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Yo La Tengo offer masterful collection

Adam Spektor

Issue date: 9/4/09 Section: Focus
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Ira Kaplan and Georgia Hubley, who make up two-thirds of legendary indie stalwarts Yo La Tengo, are married. This is an important fact to have in mind when listening to their music as so much of it sounds like the work of two people, long married and still deeply in love. The hushed, nuanced vocals, the subtle yet passionate performances, and the endearing lyrics are all indicative of their marital status and essential components of Yo La Tengo's sound. Still, with a lengthy catalog boasting such heartwarming indie staples as "Autumn Sweater," "Sugarcube," and "Our Way to Fall," in Popular Songs, Yo La Tengo may have released their most overtly romantic album yet. In addition to (or perhaps because of) this, it is also one of their best.

Immediately, the band makes this romantic disposition clear with "Here to Fall," a career highlight that pits Kaplan's vow to nosedive into devotion against all odds against an unusually seductive rhythm and string punctuations and flourishes straight out of a Paul Buckmaster arrangement. Unashamedly bombastic, the song helps push the band into new sonic territory while still looking backwards to the band's beloved 1960's for inspiration. Similarly retroactive is "If It's True," which bases its opening lick around that of the Four Tops' Motown classic "I Can't Help Myself" and builds an infectious new pop song from there. The group also drags the Farfisa organ out of the garage for the catchy retro groove of "Periodically Triple or Double."

Still, Yo La Tengo have never been the sort of band to exclusively look backward (they cheerfully let off a lot of steam while masquerading earlier this year as the Condo F***s on the sloppy, yet infectious cover album, F***book,) and the rest of the album hosts several tracks archetypal of their own unique style that rank with their best work. "Nothing to Hide," in particular, is the most perfect slab of fuzzy power pop Yo La Tengo have released since 1997's "Sugarcube." Perhaps most representative of the band's true sound is "Avalon or Someone Very Similar," a hazy, jangly ,Hubley-lead track that sounds like an exceptional outtake from 2000's delightfully low-key And Then Nothing Turned Itself Inside-Out. Closing the album, "And the Glitter is Gone" envelops listeners in swirls of feedback and holds tight for nearly sixteen minutes, continuing a tradition of lengthy, trancelike tracks that have emerged on many of the band's albums.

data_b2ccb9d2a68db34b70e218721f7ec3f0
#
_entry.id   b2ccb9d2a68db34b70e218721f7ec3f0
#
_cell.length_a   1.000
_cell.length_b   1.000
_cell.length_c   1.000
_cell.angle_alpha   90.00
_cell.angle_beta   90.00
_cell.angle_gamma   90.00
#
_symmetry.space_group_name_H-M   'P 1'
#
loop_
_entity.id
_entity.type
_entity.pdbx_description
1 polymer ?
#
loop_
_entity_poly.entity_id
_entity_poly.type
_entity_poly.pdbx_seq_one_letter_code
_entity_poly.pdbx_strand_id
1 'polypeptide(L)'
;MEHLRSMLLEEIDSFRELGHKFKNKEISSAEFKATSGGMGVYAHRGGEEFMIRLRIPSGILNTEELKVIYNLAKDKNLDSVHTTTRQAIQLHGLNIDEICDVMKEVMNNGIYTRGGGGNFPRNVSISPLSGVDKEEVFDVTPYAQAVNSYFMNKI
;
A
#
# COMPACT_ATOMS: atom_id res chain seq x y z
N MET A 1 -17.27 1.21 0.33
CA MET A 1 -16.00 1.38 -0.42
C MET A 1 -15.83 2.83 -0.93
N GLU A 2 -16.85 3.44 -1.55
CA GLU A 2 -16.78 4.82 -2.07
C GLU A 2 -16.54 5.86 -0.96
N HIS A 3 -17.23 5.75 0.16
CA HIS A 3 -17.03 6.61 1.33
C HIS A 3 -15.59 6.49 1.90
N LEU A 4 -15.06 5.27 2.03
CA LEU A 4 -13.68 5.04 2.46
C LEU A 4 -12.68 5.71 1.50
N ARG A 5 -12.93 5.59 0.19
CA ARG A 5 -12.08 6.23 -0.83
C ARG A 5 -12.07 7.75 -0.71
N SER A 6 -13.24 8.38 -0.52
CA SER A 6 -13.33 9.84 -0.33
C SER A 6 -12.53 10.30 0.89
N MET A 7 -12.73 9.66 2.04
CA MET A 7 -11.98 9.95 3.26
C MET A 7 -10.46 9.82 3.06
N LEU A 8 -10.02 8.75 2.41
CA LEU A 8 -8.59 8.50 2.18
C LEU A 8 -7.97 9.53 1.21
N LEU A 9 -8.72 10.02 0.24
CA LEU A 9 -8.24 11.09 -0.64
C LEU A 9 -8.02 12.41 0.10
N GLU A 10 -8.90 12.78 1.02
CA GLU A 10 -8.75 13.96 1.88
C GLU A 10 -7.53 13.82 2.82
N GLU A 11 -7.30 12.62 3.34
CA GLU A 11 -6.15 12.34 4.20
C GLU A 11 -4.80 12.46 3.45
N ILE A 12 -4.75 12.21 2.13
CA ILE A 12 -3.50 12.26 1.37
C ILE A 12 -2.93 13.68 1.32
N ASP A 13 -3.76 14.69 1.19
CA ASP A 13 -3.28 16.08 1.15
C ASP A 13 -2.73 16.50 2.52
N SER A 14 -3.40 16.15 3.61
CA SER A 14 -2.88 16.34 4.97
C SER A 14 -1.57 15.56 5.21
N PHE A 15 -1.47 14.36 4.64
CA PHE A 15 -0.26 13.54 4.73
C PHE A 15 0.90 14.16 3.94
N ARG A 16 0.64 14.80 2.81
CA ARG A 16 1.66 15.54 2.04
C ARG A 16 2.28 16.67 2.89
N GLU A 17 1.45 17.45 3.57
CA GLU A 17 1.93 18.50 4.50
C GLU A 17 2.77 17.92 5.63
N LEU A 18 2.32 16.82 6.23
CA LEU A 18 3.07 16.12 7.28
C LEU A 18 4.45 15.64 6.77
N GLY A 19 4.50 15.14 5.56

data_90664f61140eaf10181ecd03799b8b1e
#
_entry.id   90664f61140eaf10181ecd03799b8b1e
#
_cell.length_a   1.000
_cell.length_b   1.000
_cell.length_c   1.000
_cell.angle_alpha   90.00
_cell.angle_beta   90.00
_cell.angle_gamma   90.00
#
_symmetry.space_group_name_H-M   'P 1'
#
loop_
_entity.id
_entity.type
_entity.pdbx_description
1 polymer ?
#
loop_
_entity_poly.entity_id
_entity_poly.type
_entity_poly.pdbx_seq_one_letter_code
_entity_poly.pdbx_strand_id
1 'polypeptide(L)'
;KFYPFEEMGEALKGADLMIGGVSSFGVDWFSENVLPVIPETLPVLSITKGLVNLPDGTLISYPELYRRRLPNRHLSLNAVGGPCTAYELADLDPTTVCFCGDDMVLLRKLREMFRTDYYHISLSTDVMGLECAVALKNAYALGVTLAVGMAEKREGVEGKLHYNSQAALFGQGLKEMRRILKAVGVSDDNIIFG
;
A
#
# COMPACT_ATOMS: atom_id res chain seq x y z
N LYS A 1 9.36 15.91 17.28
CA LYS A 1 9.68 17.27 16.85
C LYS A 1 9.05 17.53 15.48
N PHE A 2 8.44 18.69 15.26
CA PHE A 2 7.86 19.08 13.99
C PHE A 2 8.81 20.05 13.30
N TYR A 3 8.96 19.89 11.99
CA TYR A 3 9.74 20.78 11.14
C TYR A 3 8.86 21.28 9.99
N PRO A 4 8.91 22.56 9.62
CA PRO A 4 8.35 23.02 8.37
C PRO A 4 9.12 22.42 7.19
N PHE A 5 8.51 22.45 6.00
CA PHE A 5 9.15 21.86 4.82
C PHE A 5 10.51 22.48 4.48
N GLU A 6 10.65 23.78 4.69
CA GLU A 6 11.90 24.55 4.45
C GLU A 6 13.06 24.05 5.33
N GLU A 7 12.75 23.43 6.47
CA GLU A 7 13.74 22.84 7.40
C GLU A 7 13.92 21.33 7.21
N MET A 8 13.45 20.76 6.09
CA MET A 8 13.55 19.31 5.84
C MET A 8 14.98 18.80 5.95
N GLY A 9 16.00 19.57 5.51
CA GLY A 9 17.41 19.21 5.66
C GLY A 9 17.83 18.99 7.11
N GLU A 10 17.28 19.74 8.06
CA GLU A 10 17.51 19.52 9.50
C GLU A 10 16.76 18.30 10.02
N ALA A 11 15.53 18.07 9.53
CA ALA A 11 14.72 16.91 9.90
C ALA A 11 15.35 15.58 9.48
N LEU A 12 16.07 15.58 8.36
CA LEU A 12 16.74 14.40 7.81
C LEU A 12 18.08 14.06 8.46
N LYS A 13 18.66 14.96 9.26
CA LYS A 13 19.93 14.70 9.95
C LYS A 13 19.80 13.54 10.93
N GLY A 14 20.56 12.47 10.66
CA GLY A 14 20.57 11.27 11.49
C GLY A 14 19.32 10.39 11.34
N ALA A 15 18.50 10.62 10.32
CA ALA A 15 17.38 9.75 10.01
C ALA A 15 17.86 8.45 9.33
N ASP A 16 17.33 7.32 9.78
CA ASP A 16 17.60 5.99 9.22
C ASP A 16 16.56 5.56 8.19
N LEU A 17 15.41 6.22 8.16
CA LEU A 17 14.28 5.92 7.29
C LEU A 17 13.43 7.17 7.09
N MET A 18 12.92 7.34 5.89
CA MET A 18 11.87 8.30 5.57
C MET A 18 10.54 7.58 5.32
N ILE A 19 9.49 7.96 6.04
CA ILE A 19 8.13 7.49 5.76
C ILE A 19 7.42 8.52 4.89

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In This Issue


  • A conversation with Major Jason Winterle
  • Budgeting 101 for college students
  • Can you name this place?
  • Case holds first annual Campus Security Fair
  • Case Western prepares to serve community
  • Have you heard about ACM?
  • Nursing "freshmen stimulus" provides support for incoming students, provokes unease
  • USG Briefs


  • Club sports & news
  • Fantasy Football
  • Gameday
  • Volleyball goes 3-1 at Wooster
  • Women's soccer takes two at JCU

Fun Page

  • Crossword Solution
  • Maze Solution
  • Sudoku Solutions


  • "You lie:" an old-fashioned outburst
  • Buenos Aires: most romantic city?
  • Editorial: Student groups deserve credit for programming
  • Learning to be responsible
  • Letters to the Editor
  • Letters to the Editor
  • State your case photos: What would you do with an Inamori Ethics Prize?


  • All's Well in CWRU MFA/Cleveland Playhouse production of overlooked Shakespeare classic
  • Dittrick Medical History Center reopens exhibit on history of contraception
  • Fashion for the frugal: look stylish on a budget
  • Hitting the Spot: The Antlers
  • Making breakfast work for you: getting a grip on granola
  • Nintendo DS game mixes strategy and traditional RPG elements for unique, timesaving gameplay
  • The Buzz
  • The Worst Case Scenario
  • Trail of Dead coming to Cleveland


  • Whalen becomes all-time passing leader in win over Rochester

Sex and Dating

  • Executing the first date


  • Stopped at nothing: Spartans shut out No. 21 Ohio Northern

Spartan Spotlight

  • Spartan Spotlight: Andrea Wojtowicz
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